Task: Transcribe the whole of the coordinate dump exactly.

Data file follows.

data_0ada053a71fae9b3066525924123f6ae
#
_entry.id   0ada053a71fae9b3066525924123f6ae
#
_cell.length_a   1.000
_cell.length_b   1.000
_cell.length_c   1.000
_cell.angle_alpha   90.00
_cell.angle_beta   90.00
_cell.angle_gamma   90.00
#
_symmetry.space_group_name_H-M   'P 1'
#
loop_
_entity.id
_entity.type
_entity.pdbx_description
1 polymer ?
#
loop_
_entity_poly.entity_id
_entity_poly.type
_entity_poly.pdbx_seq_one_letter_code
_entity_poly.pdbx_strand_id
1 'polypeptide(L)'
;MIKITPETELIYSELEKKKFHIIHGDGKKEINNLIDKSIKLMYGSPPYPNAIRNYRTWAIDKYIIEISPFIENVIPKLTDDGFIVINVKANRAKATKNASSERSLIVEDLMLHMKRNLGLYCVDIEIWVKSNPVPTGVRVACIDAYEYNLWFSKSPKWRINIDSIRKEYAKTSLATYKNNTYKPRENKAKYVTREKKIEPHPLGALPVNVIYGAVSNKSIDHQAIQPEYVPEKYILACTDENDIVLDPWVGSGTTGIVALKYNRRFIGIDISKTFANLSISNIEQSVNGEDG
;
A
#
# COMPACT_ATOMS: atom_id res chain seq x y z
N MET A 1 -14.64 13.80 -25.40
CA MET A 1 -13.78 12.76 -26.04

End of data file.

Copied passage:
data_0ada053a71fae9b3066525924123f6ae
#
_entry.id   0ada053a71fae9b3066525924123f6ae
#
_cell.length_a   1.000
_cell.length_b   1.000
_cell.length_c   1.000
_cell.angle_alpha   90.00
_cell.angle_beta   90.00
_cell.angle_gamma   90.00
#
_symmetry.space_group_name_H-M   'P 1'
#
loop_
_entity.id
_entity.type
_entity.pdbx_description
1 polymer ?
#
loop_
_entity_poly.entity_id
_entity_poly.type
_entity_poly.pdbx_seq_one_letter_code
_entity_poly.pdbx_strand_id
1 'polypeptide(L)'
;MIKITPETELIYSELEKKKFHIIHGDGKKEINNLIDKSIKLMYGSPPYPNAIRNYRTWAIDKYIIEISPFIENVIPKLTDDGFIVINVKANRAKATKNASSERSLIVEDLMLHMKRNLGLYCVDIEIWVKSNPVPTGVRVACIDAYEYNLWFSKSPKWRINIDSIRKEYAKTSLATYKNNTYKPRENKAKYVTREKKIEPHPLGALPVNVIYGAVSNKSIDHQAIQPEYVPEKYILACTDENDIVLDPWVGSGTTGIVALKYNRRFIGIDISKTFANLSISNIEQSVNGEDG
;
A
#
# COMPACT_ATOMS: atom_id res chain seq x y z
N MET A 1 -14.64 13.80 -25.40
CA MET A 1 -13.78 12.76 -26.04